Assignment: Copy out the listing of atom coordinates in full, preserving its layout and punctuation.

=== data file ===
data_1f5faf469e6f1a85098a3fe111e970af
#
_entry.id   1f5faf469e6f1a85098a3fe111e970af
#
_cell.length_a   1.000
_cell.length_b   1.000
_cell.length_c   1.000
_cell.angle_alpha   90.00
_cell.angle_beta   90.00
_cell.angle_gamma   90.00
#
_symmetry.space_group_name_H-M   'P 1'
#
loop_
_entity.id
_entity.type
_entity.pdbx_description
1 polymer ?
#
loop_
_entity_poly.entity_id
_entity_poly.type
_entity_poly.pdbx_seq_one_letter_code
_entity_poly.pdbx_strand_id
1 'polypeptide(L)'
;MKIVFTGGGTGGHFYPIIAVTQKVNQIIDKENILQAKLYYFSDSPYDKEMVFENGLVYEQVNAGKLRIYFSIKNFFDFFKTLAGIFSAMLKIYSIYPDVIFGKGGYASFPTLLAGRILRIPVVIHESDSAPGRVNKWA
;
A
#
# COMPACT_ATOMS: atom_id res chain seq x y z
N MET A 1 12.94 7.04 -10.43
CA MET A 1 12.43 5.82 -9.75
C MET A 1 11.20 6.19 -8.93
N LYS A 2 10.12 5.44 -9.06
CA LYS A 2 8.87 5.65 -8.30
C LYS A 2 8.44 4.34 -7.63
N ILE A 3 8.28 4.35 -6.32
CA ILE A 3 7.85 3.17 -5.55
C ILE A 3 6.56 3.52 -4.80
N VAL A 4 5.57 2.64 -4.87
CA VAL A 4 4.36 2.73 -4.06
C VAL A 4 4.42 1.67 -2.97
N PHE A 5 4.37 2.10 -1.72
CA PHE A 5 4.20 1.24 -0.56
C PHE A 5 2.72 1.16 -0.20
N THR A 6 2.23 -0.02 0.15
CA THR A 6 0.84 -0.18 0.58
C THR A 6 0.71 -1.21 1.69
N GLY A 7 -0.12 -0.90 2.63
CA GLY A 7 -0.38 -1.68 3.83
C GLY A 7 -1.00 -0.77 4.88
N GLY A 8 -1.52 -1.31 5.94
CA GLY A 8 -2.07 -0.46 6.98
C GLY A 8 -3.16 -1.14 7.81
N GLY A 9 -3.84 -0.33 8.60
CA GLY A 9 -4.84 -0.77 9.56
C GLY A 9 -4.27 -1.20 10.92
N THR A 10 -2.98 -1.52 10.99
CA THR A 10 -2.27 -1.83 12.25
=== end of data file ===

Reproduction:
data_1f5faf469e6f1a85098a3fe111e970af
#
_entry.id   1f5faf469e6f1a85098a3fe111e970af
#
_cell.length_a   1.000
_cell.length_b   1.000
_cell.length_c   1.000
_cell.angle_alpha   90.00
_cell.angle_beta   90.00
_cell.angle_gamma   90.00
#
_symmetry.space_group_name_H-M   'P 1'
#
loop_
_entity.id
_entity.type
_entity.pdbx_description
1 polymer ?
#
loop_
_entity_poly.entity_id
_entity_poly.type
_entity_poly.pdbx_seq_one_letter_code
_entity_poly.pdbx_strand_id
1 'polypeptide(L)'
;MKIVFTGGGTGGHFYPIIAVTQKVNQIIDKENILQAKLYYFSDSPYDKEMVFENGLVYEQVNAGKLRIYFSIKNFFDFFKTLAGIFSAMLKIYSIYPDVIFGKGGYASFPTLLAGRILRIPVVIHESDSAPGRVNKWA
;
A
#
# COMPACT_ATOMS: atom_id res chain seq x y z
N MET A 1 12.94 7.04 -10.43
CA MET A 1 12.43 5.82 -9.75
C MET A 1 11.20 6.19 -8.93
N LYS A 2 10.12 5.44 -9.06
CA LYS A 2 8.87 5.65 -8.30
C LYS A 2 8.44 4.34 -7.63
N ILE A 3 8.28 4.35 -6.32
CA ILE A 3 7.85 3.17 -5.55
C ILE A 3 6.56 3.52 -4.80
N VAL A 4 5.57 2.64 -4.87
CA VAL A 4 4.36 2.73 -4.06
C VAL A 4 4.42 1.67 -2.97
N PHE A 5 4.37 2.10 -1.72
CA PHE A 5 4.20 1.24 -0.56
C PHE A 5 2.72 1.16 -0.20
N THR A 6 2.23 -0.02 0.15
CA THR A 6 0.84 -0.18 0.58
C THR A 6 0.71 -1.21 1.69
N GLY A 7 -0.12 -0.90 2.63
CA GLY A 7 -0.38 -1.68 3.83
C GLY A 7 -1.00 -0.77 4.88
N GLY A 8 -1.52 -1.31 5.94
CA GLY A 8 -2.07 -0.46 6.98
C GLY A 8 -3.16 -1.14 7.81
N GLY A 9 -3.84 -0.33 8.60
CA GLY A 9 -4.84 -0.77 9.56
C GLY A 9 -4.27 -1.20 10.92
N THR A 10 -2.98 -1.52 10.99
CA THR A 10 -2.27 -1.83 12.25